Narendra Modi: Challenges Ahead in Record-Equalling Third Term

Prime Minister Narendra Modi is set to begin his third term on June 8 after his party, the BJP, lost its majority in the Indian parliament. Relying on regional allies like the TDP and JD-(U), Modi faces challenges in pushing his reform agenda while addressing economic and social issues.


Reuters | Updated: 05-06-2024 16:23 IST | Created: 05-06-2024 16:23 IST
Narendra Modi: Challenges Ahead in Record-Equalling Third Term
Narendra Modi

Indian Prime Minister Narendra Modi is expected to be sworn-in for a record-equalling third term on June 8, after key allies pledged their continued support a day after a humbling election verdict that saw his party lose its majority in parliament. Modi, a populist who has dominated Indian politics since coming to power in 2014, will for the first time need the support of regional allies whose loyalties have wavered over the years, which could complicate the government's reform agenda.

On Wednesday, two allies in his National Democratic Alliance coalition, the Telugu Desam Party, a key regional player in the southern state of Andhra Pradesh, and the Janata Dal (United) which rules the northern state of Bihar, pledged their support. "We are with the NDA, I will be attending the meeting in Delhi today," Chandrababu Naidu, the leader of the TDP, told reporters, referring to a meeting of the BJP-led alliance scheduled to take place later in the day.

Modi tendered his resignation on Wednesday to President Droupadi Murmu after the federal cabinet met and recommended the dissolution of parliament, the first of many constitutional formalities before Modi can form a new government. Modi and his new cabinet were scheduled to be sworn-in on Saturday, local media reported.

The NDA won 293 seats in the 543-member lower house of parliament, more than the 272 needed to form a government. Modi's BJP won 240 seats on its own, a weakened verdict which could slow India's fiscal tightening, ratings agency Moody's said.

Both regional allies, the TDP and JD-(U), are considered pragmatists on economic policy, but Modi's new government is likely to need to find money to fund more spending on welfare projects in their states. The weakened majority for Modi's alliance could pose challenges for the more ambitious elements of the government's reform agenda, ratings agency Fitch said.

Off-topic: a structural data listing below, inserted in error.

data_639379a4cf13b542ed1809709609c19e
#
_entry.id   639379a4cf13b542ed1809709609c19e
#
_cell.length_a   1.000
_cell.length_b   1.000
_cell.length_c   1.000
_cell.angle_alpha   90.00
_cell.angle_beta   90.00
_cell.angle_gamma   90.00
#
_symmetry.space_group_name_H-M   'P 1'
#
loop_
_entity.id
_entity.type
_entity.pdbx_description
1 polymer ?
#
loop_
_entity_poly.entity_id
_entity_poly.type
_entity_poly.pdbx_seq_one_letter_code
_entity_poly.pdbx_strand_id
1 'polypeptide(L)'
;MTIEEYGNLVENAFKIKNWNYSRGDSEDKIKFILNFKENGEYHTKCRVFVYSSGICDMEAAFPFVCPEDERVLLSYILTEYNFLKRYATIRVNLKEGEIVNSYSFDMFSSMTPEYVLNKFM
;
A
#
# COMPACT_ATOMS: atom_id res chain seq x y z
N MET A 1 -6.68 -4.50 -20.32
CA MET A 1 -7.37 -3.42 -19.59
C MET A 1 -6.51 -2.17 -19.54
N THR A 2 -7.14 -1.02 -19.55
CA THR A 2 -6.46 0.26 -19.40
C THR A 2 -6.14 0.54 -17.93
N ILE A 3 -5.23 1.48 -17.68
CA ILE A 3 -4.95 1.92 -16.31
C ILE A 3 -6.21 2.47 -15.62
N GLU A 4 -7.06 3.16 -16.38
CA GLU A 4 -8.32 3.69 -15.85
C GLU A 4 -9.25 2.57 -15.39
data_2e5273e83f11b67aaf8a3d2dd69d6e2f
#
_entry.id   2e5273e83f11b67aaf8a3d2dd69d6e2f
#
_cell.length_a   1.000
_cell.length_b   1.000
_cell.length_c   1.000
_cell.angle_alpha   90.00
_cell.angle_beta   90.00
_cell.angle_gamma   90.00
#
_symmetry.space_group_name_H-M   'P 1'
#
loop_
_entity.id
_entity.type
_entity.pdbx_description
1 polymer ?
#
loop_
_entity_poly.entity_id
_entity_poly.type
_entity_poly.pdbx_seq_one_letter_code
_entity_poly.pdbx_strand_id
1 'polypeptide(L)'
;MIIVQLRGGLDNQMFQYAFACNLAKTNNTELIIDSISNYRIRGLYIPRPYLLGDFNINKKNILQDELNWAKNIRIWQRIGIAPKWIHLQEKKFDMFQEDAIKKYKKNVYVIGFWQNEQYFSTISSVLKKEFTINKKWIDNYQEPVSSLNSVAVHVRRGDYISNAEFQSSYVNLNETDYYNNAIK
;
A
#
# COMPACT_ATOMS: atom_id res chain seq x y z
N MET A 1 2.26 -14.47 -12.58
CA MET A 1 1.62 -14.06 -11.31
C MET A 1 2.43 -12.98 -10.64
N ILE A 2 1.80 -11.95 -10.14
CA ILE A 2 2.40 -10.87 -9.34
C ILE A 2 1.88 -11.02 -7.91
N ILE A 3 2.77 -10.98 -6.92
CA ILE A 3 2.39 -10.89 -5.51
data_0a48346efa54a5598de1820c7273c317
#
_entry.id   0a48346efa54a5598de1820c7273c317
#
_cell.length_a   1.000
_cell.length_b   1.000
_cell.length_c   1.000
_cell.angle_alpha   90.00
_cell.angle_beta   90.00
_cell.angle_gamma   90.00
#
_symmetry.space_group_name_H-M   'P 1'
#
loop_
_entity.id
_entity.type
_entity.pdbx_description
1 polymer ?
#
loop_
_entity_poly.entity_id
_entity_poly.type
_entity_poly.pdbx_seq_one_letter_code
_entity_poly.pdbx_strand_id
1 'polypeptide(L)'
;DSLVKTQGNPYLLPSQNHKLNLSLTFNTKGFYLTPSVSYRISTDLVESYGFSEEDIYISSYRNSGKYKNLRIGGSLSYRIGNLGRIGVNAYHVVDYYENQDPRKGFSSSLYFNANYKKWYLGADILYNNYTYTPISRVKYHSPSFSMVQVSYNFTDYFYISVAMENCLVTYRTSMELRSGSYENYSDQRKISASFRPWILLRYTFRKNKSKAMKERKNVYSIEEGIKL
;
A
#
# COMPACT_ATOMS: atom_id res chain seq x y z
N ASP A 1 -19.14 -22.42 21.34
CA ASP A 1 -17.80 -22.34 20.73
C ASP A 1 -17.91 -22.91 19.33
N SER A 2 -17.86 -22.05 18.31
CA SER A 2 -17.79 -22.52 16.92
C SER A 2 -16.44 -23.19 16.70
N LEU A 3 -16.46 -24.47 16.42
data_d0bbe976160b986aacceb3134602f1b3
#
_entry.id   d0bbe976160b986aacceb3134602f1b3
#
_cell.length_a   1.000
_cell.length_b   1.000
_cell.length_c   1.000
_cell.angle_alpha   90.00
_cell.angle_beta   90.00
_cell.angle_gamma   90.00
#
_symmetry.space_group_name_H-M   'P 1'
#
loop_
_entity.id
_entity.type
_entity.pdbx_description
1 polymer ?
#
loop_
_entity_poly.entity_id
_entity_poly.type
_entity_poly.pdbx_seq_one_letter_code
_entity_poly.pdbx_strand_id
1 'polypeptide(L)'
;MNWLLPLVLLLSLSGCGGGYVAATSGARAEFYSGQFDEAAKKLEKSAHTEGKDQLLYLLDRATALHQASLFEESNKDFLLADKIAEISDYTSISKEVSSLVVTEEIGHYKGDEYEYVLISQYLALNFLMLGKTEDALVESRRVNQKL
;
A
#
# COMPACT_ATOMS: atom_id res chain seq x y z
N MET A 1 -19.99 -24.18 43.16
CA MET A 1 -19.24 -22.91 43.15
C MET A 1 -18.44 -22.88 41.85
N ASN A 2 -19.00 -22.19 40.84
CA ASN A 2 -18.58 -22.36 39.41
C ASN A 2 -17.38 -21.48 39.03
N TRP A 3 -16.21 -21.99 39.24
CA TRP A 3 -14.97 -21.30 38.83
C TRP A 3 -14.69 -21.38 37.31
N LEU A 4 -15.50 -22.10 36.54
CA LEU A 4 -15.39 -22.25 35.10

However, it added: "Despite the slimmer majority, we do expect broad policy continuity to persist, with the government retaining its focus on its capex push, ease of doing business measures, and gradual fiscal consolidation." The closer-than-expected election should increase the prospect of productive reforms, the country's chief economic adviser the country's chief economic adviser said on Wednesday.

RURAL SETBACKS With the party losing most ground in rural areas, investors say land and labour reforms, that had been expected to unlock value and growth, will probably fall by the wayside.

Newspapers said Modi's aura had dimmed, with the Indian Express's banner headline reading: "India gives NDA a third term, Modi a message." In the latter stages of the campaign Modi had sought to renew his appeal to India's Hindu-majority, accusing the opposition of favouring minority Muslims.

But without a majority of its own, some policies of his Hindu-nationalist BJP, such as a uniform civil code for all religions that was opposed by some Muslims, will likely be put on the back burner, with Modi's regional allies seen as more accommodating towards minorities. The BJP lost heavily in the two states that send the most lawmakers to parliament, its northern stronghold of Uttar Pradesh, which has 80 seats, and the western state of Maharashtra, which sends 48 members to the decision-making lower house.

In Uttar Pradesh, the party lost nearly half its seats, down to 33 from its 2019 tally of 62, while in Maharashtra, India's richest state that includes financial powerhouse Mumbai, it slumped to a dismal nine seats from its previous tally of 23. Modi's own victory in his seat of Varanasi, located in Uttar Pradesh and considered one of the holiest cities for Hindus, was subdued, with his margin of victory down from nearly 500,000 votes at the last general election in 2019 to a little more than 150,000.

But this reduced victory may not necessarily mean reform paralysis, the chairman of a government finance panel, Arvind Panagariya, said in an editorial in the Economic Times newspaper. "Despite the reduced majority in parliament, the necessary reforms are entirely feasible. Delivering sustained growth at a accelerated pace can only strengthen the government's hand in the coming years," he said.

The opposition INDIA alliance led by Rahul Gandhi's centrist Congress party won 230 seats, more than forecast. Congress alone won 99, almost double the 52 it won in 2019 - a surprise jump that is expected to boost Gandhi's standing. The INDIA alliance was also expected to meet on Wednesday in New Delhi, and discuss a future course of action.

(Reporting Rishika Sadam in Hyderabad and Bharath Rajeswaran in Mumbai; Writing by Shilpa Jamkhandikar; Editing by Raju Gopalakrishnan and Alex Richardson)

(This story has not been edited by Devdiscourse staff and is auto-generated from a syndicated feed.)

Give Feedback